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Here's the truth about the recent latest cyberattacks targeting the U.S. election

October 29, 2020 in Blogs

By Independent Media Institute

Two weeks before Election Day, cybersecurity threats and related disinformation originating overseas and targeting the 2020 election briefly were front-page news.

Threatening emails to voters supporting Democrats were purportedly sent by the Proud Boys, a pro-Trump white nationalist group. State voter registration databases in Alaska and Florida were purportedly breached, and videos containing non-public voter information were posted online. As federal agencies blamed Iran and Russia, an anxious electorate faced more worries.

“Sad but true, bad actors continue their attempts to undermine confidence in the election, now w/ a misleading video,” tweeted Chris Krebs, Cybersecurity and Infrastructure Security Agency (CISA) director, in one “Rumor Control” post on October 21. “Stay calm and vote on.”

The incidents—which were described, deconstructed, and debunked in non-technical terms in a Stanford Internet Observatory report issued two days later—came in the same week that the U.S. passed the 50 million mark for ballots already cast. The attacks may have been headline news, but they did not dent record turnout. Their false claims were swiftly outed and then drowned out by domestic noisemakers.

“Of course when it comes to spreading false information, the Russians have plenty of help from the President and his media allies,” wrote longtime journalist Nina Burleigh on Deep State blog, which monitors the world’s intelligence agencies, launching its series on foreign interference in the 2020 election.

Nonetheless, top federal officials who are allies of the president said the alleged Proud Boy emails and purloined voter registration data were concrete evidence of Russian and Iranian attempts to influence the 2020 election in its final weeks. But as news reports were filled with murky accusations, the Stanford researchers—who include some of Silicon Valley’s foremost cybersecurity experts—concluded that no election data or computer systems had been breached. Instead, the propagandists—and the researchers found no trace of Iranian involvement—fabricated content to fuel the impression that the 2020 nationwide election cannot be trusted.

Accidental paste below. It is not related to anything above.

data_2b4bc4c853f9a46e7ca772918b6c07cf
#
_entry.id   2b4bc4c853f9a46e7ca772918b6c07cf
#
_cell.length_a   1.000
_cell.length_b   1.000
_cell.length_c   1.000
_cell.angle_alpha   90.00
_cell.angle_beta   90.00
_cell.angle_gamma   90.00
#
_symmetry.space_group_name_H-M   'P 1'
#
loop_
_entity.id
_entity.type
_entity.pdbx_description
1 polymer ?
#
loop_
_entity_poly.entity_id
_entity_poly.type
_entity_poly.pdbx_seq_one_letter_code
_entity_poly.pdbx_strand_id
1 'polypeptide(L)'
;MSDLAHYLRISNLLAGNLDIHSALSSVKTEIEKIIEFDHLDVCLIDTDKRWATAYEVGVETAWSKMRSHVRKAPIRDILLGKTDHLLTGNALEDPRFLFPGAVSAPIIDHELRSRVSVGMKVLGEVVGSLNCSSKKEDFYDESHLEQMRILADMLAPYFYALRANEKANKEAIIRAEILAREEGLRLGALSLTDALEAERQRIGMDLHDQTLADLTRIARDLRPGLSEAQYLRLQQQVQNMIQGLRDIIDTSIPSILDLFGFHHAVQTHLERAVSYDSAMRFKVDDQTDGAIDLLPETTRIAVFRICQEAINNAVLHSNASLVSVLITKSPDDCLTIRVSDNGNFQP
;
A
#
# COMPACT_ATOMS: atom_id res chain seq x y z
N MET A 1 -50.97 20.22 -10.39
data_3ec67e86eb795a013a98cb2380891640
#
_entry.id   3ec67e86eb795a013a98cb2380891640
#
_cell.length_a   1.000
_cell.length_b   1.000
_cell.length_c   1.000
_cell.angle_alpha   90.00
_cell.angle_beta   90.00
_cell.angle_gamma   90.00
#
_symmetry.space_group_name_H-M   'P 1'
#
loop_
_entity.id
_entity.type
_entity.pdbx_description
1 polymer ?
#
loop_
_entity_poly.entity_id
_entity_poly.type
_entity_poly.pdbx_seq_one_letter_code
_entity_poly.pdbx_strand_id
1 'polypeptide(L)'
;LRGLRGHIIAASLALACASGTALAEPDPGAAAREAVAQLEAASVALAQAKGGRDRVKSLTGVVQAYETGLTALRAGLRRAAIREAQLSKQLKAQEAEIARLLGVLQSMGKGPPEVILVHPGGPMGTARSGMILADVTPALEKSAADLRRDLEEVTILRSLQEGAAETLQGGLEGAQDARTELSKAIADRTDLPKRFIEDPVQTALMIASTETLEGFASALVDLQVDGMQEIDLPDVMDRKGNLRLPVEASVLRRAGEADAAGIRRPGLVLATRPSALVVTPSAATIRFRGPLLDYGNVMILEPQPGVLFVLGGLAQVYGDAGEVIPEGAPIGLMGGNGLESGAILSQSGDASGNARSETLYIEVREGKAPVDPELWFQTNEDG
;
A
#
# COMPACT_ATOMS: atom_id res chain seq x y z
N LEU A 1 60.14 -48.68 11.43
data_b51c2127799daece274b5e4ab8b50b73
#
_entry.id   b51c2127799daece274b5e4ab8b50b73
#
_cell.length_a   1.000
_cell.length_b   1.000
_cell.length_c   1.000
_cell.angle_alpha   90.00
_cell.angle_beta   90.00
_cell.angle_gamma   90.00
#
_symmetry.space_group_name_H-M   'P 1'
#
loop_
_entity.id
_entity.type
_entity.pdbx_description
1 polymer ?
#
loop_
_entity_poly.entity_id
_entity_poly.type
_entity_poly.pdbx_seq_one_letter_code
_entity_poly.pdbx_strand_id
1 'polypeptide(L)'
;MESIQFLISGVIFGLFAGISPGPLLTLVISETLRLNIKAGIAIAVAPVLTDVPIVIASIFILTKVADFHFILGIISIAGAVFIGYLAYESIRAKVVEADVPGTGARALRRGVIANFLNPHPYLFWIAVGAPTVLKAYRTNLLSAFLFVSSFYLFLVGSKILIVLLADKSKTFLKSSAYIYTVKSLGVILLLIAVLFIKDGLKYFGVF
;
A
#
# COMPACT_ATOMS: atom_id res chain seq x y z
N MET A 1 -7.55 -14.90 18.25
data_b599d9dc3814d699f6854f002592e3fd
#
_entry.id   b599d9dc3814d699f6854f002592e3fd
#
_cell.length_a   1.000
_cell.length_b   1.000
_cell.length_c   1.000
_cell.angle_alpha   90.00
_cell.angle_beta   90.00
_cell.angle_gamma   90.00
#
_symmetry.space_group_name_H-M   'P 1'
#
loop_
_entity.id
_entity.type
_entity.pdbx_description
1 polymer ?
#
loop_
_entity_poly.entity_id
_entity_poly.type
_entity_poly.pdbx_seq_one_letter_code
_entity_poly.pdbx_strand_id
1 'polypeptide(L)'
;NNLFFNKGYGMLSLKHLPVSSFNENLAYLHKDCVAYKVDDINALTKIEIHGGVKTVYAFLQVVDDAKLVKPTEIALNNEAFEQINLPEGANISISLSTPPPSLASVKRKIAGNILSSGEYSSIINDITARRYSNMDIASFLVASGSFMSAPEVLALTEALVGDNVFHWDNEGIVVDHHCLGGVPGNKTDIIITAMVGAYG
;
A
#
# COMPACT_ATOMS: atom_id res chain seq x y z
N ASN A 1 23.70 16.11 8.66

“This series of events represents an active measures campaign intended to create the perception of a massive vulnerability in the U.S. election system that does not exist, and possibly to drive tension in the United States through the invocation of a well-known hate group,” …read more


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Here's what the Supreme Court's threat to mail-in ballots really means

October 29, 2020 in Blogs

By Steven Rosenfeld

Two Supreme Court decisions issued Wednesday took no action to change 2020′s election rules in Pennsylvania and North Carolina, but statements from conservative justices warned that the high court would likely disqualify any absentee ballot received by election officials after Election Day—because those states’ legislatures had not extended the ballot return deadline.

“The important constitutional issue raised by this matter… could lead to serious post-election problems,” began the statement by Justice Samuel Alito concerning Pennsylvania, where the state supreme court extended the ballot deadline by three days to Friday, November 6.

“The provisions of the Federal Constitution conferring on state legislatures, not state courts, the authority to make rules governing federal elections would be meaningless if a state court could override the rules adopted by the legislature simply by claiming that a state constitutional provision gave the courts the authority to make whatever rules it thought appropriate for the conduct of a fair election,” Alito said, in a statement agreed to by Justices Clarence Thomas and Neil Gorsuch.

“In some respects, this case may be even more egregious,” wrote Gorsuch in his dissent in the North Carolina ruling, “given that a state court and the [statewide election] Board worked together to override a carefully tailored legislative response to COVID. Indeed, the president pro tempore of the North Carolina Senate and the speaker of its House of Representatives have intervened on behalf of the General Assembly to oppose revisions to its work.”

At first glance, the contention that state constitutions, state supreme courts and state boards of elections have no power to regulate elections without explicit authorization from federal authorities or state legislatures, could have radical implications. It would suggest states could not adopt policies that go beyond the federal standard. But, for now, the issue in play concerns the counting or the disqualifying of absentee ballots that will be received by officials after Election Day in two 2020 battleground states.